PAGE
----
As events turned out, the Pope was busy in September and October with diplomatic negotiations with Louis of Bavaria, and so for the peace and unity of the Church, he could not venture to move to Rome.

 



Bibliography

Giovanni Villani: Francesco Gherardi Dragomanni (editor), Cronica di Giovanni Villani Tomo III (Firenze: Sansoni 1845).

Matthew of Neuburg: G. Studer (editor), Matthiae Neoburgensis Chronica, cum continuatione et Vita Berchtoldi de Buchegg, Ep. Arg. (Bern 1866). Rudolfus Hanncke, De M. Alberti Argentinensis Chronico (Regimonti Pr. 1866).

Stephanus Baluzius [Étienne Baluze], Vitae Paparum Avinionensium 2 volumes (Paris: apud Franciscum Muguet 1693): "Tertia Vita Joannis XXII, auctore Bernardo Guidonis Episcopo Lodovensi," -170. "Quinta Vita Ioannis XXII, ex appendice Ptolemei Lucensis," 173-178. "Secunda Vita Benedicti XII," 213-220. "Tertia Vita Benedicti XII," 219-225. "Quarta Vita Benedicti XII," 225-228. "Quinta Vita Benedicti XII," 229--

Theiner, Augustinus (Editor), Caesaris S. R. E. Cardinalis Baronii, Od. Raynaldi et Jac. Laderchii Annales Ecclesiastici   Tomus Vigesimus Quartus 1313-1333 (Barri-Ducis: Ludovicus Guerin 1872); Tomus Vigesimus Quintus 1334-1355 (Barri-Ducis: Ludovicus Guerin 1872).

Joannes Dominicus Mansi, Sacrorum Conciliorum nova et amplissima collectio editio novissima Tomus Vicesimus Quintus (Venetiis: apud Antonium Zatta 1782).

Thomas Rymer, Foedera, Conventiones, Literae et cujuscunque generis Acta Publica inter Reges Angliae et alios quosvis... Tomus III (Londini: A. & J. Churchill, 1706).

Eugène Déprez, "Recueil des documents pontificaux, conservés dans diverses archives d' Italie (XIIIe et XIVe siècles)," Quellen und Forschungen aus italianischen Archiven und Bibliotheken 3 (Rome 1900) 103-128.

C. Samaran and G. Mollat, La fiscalité pontificale en France au XIVe siècle  (Paris 1905).

Bernard Guidone, "Vita Clementis Papae V," and "Vita Joannis Papae XXII," in Ludovicus Antonius Muratori, Rerum Italicarum Scriptores Tomus Tertius (Milan 1723), 673-684. [Bernard Guidonis [Gui], OP, of Royères in the Limousin, Bishop of Lodève (ca. 1261—1331):   U. Chevalier, Repertoire I, 1919-1920].   Ignaz Hösl, Kardinal Jacobus Gaietani Stefaneschi. Ein Beitrag zur Literatur- und Kirchengeschichte des beginnenden vierzehnten Jahrhunderts (Berlin: Emil Ebering 1908). Heinrich Finke, Acta Aragonensia. Quellen zur deutschen, italianischen, franzosischen, spanischen, zur Kirchen- und Kulturgeschichte aus der diplomatischen Korrespondenz Jaymes II. (1291-1327) (Berlin und Leipzig 1908).

Bartolomeo Platina, Historia B. Platinae de vitis pontificum Romanorum ...cui etiam nunc accessit supplementum... per Onuphrium [Panvinium]... et deinde per Antonium Cicarellam (Cologne: Cholini 1626). Bartolomeo Platina, Storia delle vite de' pontefice edizione novissima Tomo Terzo (Venezia: Ferrarin 1763). Lorenzo Cardella, Memorie storiche de' cardinali della Santa Romana Chiesa Tomo secondo (Roma: Pagliarini 1792). Giuseppe Piatti, Storia critico-cronologica de' Romani Pontefici E de' Generali e Provinciali Concilj Tomo ottavo (Poli: Giovanni Gravier 1767) 73-82.  Ludovico Antonio Muratori, Annali d' Italia Volume 19 (Firenze 1827).  V. Verlaque, Jean XXII, sa vie et ses oeuvres (Paris 1883).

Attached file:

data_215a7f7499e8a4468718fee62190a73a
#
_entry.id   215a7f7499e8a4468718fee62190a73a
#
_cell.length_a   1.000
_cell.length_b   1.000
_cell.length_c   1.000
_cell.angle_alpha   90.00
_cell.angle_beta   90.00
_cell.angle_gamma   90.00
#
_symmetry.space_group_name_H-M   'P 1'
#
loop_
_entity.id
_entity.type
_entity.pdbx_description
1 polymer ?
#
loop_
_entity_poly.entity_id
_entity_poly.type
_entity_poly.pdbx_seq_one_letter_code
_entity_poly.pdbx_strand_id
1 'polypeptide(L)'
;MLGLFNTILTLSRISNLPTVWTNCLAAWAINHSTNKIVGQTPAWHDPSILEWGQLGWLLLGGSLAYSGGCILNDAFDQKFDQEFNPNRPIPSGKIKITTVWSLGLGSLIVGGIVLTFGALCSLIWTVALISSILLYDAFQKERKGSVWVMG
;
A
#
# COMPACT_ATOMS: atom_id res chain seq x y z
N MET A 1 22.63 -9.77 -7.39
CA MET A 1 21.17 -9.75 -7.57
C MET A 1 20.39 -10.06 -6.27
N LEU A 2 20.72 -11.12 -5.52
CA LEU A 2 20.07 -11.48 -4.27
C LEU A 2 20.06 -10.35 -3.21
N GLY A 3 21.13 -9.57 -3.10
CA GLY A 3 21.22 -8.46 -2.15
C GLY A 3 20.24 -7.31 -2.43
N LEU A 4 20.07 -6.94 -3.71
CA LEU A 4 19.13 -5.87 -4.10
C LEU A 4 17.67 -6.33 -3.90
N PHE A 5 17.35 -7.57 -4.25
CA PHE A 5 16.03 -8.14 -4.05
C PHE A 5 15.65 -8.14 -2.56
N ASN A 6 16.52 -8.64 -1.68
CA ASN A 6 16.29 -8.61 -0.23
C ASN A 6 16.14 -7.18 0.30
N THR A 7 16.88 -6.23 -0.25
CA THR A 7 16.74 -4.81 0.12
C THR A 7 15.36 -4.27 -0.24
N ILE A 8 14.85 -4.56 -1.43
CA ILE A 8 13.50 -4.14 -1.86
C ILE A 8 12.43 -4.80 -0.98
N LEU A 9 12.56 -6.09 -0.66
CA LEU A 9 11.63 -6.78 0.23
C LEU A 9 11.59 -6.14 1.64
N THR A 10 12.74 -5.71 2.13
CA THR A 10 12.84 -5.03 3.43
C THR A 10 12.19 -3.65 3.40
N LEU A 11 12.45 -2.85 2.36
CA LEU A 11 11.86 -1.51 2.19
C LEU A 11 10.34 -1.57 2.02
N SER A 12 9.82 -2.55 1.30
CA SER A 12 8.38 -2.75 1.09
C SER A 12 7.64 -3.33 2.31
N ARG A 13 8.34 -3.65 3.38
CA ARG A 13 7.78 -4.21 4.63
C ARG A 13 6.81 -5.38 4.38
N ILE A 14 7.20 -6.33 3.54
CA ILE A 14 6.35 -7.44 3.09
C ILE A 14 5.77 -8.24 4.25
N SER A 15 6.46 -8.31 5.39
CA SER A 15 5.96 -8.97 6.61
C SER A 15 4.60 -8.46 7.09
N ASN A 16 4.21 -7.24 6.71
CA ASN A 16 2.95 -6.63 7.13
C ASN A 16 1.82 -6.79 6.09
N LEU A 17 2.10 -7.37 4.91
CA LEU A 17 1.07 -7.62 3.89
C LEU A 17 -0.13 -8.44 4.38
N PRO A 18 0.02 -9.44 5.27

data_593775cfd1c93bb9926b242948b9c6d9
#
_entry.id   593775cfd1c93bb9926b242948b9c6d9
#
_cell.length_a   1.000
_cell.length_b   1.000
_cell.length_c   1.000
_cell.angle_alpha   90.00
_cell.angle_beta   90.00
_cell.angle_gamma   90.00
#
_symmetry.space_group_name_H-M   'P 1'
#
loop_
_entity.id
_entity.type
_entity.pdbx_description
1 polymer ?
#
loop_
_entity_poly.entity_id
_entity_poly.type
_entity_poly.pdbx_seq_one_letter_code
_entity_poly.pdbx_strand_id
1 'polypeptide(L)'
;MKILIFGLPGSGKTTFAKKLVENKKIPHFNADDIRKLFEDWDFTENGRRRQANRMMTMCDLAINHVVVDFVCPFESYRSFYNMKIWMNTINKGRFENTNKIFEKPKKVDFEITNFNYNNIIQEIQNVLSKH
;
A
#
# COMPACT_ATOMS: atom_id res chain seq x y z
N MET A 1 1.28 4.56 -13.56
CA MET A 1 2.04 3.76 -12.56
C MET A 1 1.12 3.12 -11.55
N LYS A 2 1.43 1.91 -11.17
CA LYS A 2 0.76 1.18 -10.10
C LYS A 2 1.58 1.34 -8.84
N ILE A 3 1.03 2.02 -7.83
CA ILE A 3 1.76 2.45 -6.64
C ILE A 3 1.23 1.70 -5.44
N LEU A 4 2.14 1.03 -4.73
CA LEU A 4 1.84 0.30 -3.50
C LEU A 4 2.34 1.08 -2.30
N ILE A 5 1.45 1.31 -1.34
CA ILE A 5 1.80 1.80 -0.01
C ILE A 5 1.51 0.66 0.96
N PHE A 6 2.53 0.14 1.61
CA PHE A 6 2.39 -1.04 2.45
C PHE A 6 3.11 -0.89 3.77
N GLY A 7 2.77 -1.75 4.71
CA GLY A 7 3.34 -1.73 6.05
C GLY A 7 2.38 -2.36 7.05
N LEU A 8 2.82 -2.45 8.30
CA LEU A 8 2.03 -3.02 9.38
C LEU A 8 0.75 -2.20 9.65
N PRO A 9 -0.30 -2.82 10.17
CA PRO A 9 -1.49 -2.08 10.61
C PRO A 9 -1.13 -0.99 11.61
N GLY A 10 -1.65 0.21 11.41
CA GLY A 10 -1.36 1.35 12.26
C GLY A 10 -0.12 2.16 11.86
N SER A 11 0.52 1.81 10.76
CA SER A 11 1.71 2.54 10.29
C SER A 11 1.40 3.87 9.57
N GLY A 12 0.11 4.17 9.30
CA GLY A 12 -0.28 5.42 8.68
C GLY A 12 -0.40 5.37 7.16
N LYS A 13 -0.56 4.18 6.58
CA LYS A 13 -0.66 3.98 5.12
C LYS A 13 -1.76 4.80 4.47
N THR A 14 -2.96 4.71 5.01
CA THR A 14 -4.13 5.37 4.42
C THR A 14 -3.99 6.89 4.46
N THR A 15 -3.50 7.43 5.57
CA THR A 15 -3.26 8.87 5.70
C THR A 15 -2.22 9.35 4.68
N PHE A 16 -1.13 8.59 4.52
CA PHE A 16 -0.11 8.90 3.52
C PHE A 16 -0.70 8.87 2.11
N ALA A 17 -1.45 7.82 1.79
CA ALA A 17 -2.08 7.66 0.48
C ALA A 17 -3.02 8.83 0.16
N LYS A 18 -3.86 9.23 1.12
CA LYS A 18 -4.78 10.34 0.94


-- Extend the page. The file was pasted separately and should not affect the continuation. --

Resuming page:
J.-B. Christophe, L' histoire de la papauté pendant le XIV. siècle Tome deuxième (Paris: L. Maison 1853) [very Gallican in outlook, and indulgent to John XXII].  Martin Souchon, Die Papstwahlen von Bonifaz VIII bis Urban VI (Braunschweig: Benno Goeritz 1888). Félix Rocquain, La papauté au Moyen Age (Paris 1881).   F. Gregorovius, History of Rome in the Middle Ages, Volume V.2 second edition, revised (London: George Bell, 1906). St Clair Baddeley,. Robert the Wise and his Heirs 1278—1352 (London: Heinemann 1897).   Albert Huyskens, Kardinal Napoleon Orsini (Marburg 1902). B.R. Beattie, Angelus pacis: the Legislation of Cardinal Giovanni Gaetano Orsini, 1326-1334 (Leiden: Brill 2007) [The Medieval Mediterranean, Volume 67].  Luigi Balduzzi, "Il Cardinale Bertrando del Poggetto e Bagnacavallo," Atti e memorie delle RR. deputazioni di storia patria per le provincie dell' Emilia 5 (Modena 1880),  63-81.  Lisetta Ciaccio, Il Cardinal Legato Bertrando del Poggetto in Bologna (1327-1334) (Bologna 1906).  L. Duhamel, "Un neveu de Jean XXII, Le cardinal Arnaud de Via,"  Bulletin monumental  5 serie, Tome 11  (Paris 1883)  401-421.

L. Duhamel, "Les origines du palais des papes," Congrès archéologique de France. XLIXe Session (Paris:Champion 1883) 185-258.

William Cornwallis Cartwright, On the Constitution of Papal Conclaves (Edinburgh 1878).